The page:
Video Observation Practice #2

Here are some more quick thumbnails drawn from while watching various videos.  I use this exercise as a way to practice drawing panels for comicbooks.  Each one took from 5 to 10 minutes to complete and was drawn using Pigma Microns and then shaded with W&N Neutral Tone Brushmarkers.

The first is from the excellent and funny film “Shaun of the Dead” starring Simon Pegg as Shaun.  In this scene Shaun has just had some serious girlfriend trouble and is in the pub with his friend…

 

The next one was drawn while watching a documentary about US jails.  This jail is inside a really tall building and in some places the prisoners can look out at the city if they pull down the window covers.  This is the scene I drew.

 

The final panel I sketched was while I watched a piano recital.  It was this brilliant young pianist playing the piano version of Gershwin’s Rhapsody in Blue.  Beautiful…

Challenge Days 9 and 10 – “Regret”

This weekend I re-read the Comic book related to Philip K Dick’s brilliant “Do Androids Dream of Electric Sheep”

do-androids-dream-philip-k-dick

 

It’s done under the same title as Dick’s original novel but it’s a new story in the same world wirtten by Chris Roberson.  I thought it was really beautifully done.  The artwork gave tremendous atmosphere to the story and really fitted well with the subject matter.  The actual story art was done by Robert Adler (with colours by Lozano and Suppa).  He employed a loose rough feel in the inks which, together with sensitive cell shading styled colour worked wonderfully.  Often with looser, rougher ink work I find that the picture gets confused but the cell shaded colour made it all really clear.  Here are some examples of the work from the first issue:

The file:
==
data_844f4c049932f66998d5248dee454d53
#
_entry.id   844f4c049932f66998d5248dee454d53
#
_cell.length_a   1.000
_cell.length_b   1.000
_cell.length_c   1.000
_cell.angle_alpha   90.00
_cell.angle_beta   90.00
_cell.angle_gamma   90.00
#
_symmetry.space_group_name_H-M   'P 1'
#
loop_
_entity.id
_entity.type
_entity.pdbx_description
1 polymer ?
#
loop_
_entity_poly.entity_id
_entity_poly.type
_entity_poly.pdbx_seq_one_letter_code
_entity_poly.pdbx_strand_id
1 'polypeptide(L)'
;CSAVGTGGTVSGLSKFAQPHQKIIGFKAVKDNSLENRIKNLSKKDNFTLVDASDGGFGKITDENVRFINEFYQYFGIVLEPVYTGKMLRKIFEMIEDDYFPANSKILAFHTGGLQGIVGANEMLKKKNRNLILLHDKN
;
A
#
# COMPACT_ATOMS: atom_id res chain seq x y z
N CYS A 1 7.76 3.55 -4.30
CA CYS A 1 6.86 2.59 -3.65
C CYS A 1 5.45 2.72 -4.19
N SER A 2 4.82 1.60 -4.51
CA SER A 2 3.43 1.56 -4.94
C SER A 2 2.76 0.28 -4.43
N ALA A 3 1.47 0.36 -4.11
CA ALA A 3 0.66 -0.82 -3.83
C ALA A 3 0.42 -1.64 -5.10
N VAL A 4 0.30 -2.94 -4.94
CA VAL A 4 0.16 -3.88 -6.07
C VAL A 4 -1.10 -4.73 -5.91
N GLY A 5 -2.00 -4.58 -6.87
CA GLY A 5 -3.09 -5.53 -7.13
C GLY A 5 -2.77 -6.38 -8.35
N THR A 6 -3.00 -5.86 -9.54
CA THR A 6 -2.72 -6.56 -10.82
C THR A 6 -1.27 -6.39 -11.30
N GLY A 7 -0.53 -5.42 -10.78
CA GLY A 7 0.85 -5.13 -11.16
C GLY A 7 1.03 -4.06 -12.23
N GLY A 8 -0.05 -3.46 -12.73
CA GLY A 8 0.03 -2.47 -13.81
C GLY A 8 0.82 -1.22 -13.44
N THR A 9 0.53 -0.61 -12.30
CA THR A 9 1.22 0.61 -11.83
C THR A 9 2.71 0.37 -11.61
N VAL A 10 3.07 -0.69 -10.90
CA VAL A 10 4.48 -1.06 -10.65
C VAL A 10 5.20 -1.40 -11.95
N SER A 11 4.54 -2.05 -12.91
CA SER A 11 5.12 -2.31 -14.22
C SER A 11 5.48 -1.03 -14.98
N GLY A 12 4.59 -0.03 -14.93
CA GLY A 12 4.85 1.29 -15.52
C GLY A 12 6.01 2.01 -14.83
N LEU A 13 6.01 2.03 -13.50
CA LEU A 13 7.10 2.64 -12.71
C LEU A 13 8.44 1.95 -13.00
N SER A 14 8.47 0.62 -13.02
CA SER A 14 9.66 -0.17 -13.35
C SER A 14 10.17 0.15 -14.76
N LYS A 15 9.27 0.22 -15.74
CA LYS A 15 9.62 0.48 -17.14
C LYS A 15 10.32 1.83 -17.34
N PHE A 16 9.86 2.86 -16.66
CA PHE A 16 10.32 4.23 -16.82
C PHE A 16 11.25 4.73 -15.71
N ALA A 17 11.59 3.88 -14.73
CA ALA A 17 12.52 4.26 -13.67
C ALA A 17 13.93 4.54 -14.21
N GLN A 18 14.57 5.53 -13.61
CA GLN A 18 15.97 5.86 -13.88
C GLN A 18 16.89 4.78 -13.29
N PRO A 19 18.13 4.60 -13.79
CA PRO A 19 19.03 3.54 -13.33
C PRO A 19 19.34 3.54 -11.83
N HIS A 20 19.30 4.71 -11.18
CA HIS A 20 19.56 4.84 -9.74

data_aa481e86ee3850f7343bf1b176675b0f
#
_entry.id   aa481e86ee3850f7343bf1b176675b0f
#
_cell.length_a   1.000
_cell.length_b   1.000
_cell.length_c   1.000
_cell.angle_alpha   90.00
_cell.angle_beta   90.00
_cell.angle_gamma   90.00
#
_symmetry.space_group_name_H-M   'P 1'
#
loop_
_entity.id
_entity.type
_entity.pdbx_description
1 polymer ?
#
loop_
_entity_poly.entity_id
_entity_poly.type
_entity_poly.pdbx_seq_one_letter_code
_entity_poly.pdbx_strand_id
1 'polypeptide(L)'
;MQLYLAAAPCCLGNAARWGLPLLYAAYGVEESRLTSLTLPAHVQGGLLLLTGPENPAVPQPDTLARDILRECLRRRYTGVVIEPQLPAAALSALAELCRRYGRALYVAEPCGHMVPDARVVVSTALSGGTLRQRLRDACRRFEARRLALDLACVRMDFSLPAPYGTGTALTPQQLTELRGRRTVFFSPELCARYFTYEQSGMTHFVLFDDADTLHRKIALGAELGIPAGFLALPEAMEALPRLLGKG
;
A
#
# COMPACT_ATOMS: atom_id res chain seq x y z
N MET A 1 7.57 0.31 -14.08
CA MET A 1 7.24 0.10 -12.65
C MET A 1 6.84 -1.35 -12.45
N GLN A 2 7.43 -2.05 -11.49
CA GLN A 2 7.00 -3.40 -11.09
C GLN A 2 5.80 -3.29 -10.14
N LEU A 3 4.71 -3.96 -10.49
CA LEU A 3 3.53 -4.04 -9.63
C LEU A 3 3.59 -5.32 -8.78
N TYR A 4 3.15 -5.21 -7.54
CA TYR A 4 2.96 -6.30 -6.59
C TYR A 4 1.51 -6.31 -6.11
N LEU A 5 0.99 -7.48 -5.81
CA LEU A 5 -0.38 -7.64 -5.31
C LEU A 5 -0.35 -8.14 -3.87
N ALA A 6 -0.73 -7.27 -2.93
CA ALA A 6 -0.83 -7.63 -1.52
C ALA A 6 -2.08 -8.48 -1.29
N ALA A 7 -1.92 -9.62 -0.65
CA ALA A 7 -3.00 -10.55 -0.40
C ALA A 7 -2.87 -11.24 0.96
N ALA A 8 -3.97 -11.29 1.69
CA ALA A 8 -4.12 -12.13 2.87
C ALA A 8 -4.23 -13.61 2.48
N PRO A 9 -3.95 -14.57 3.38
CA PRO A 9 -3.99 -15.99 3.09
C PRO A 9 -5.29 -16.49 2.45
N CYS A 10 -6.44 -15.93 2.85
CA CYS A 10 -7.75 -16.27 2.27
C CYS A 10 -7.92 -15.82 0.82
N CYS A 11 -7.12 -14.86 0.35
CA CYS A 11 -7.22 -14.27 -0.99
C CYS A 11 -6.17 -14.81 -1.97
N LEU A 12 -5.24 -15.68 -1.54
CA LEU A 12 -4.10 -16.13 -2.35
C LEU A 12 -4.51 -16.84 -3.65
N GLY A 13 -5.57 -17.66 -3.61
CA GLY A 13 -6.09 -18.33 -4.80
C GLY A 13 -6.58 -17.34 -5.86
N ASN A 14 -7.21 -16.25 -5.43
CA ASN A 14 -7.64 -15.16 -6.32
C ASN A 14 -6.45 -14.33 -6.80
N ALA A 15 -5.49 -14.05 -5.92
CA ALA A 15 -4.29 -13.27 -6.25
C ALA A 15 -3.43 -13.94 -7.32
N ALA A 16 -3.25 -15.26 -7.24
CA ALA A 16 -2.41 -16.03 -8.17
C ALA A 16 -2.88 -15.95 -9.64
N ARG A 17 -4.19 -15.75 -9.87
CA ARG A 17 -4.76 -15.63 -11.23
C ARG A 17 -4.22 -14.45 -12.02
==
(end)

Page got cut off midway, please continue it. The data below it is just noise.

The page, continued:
do-androids-dream-of-electric-sheep-image1

 

do-androids-dream-of-electric-sheep-image2

 

do-androids-dream-of-electric-sheep-image3

 

I thought it would be wonderful to give this style a try in a couple of ways.  First I wanted to try this style but using rough pencils rather that rough inks.  Then I’m going to have a go at trying to ink in my own version of Adler’s approach.

So, to try this approach with pencils…

Here’s my initial pencil sketch:

jail-cell-pencils

Then here’s a pencil version with my ideas of how to light the image scribbled in…

jail-cell-sketch

 

First I just scanned it in a then put in some greyscale shading…

jail-cell-greyscale

 

Then I coloured it fully and, to finish off, highlighted it…

jail-cell-fin_web

 

I’m going to call the picture ‘Regret’  because the chap in jail might be feeling sad for whatever he did to get him locked up.

So, reviewing this,  I think I like the lighting and the colour scheme but I’m less fond of the rough pencils used as the final lineart.  I think pencil could work and would give a nice texture  to the lines but it has to be tidy and not just a rough sketch.  That said it was great fun to do!    🙂

 

 

Pastel Drawing – A Quickening Ray

I worked on a Pastel drawing today.  It was a sketch for a painting I want to do in acrylic paint at some time in the future.  It’s based on a scene in a prison I saw on the TV and a song we sing at church.  The relevant verse says:

“Long my imprisoned spirit lay
Fast bound in sin and nature’s night;
Thine eye diffused a quickening ray,
I woke, the dungeon flamed with light;
My chains fell off, my heart was free,
I rose, went forth, and followed Thee.”

This picture was the result – as well as I can render it.

I began with a sketch:

sketch_web

Then I began to use the pastels.  This time though, I decided to treat the pastels like paint rather than like a big fat pencil.  I think this approach worked better.  Lines are too thick with pastels but planes and blocks of colour are do-able.

Here’s the beginning of the figure in the picture:

beginning_WEB

And here’s the final result:

A Quickening Ray_FIN_WEB

The light didn’t come out as I had hoped – I find actual light rays very difficult to draw but the feeling of the picture is right.  I think it’ll need a bit more work before I paint it.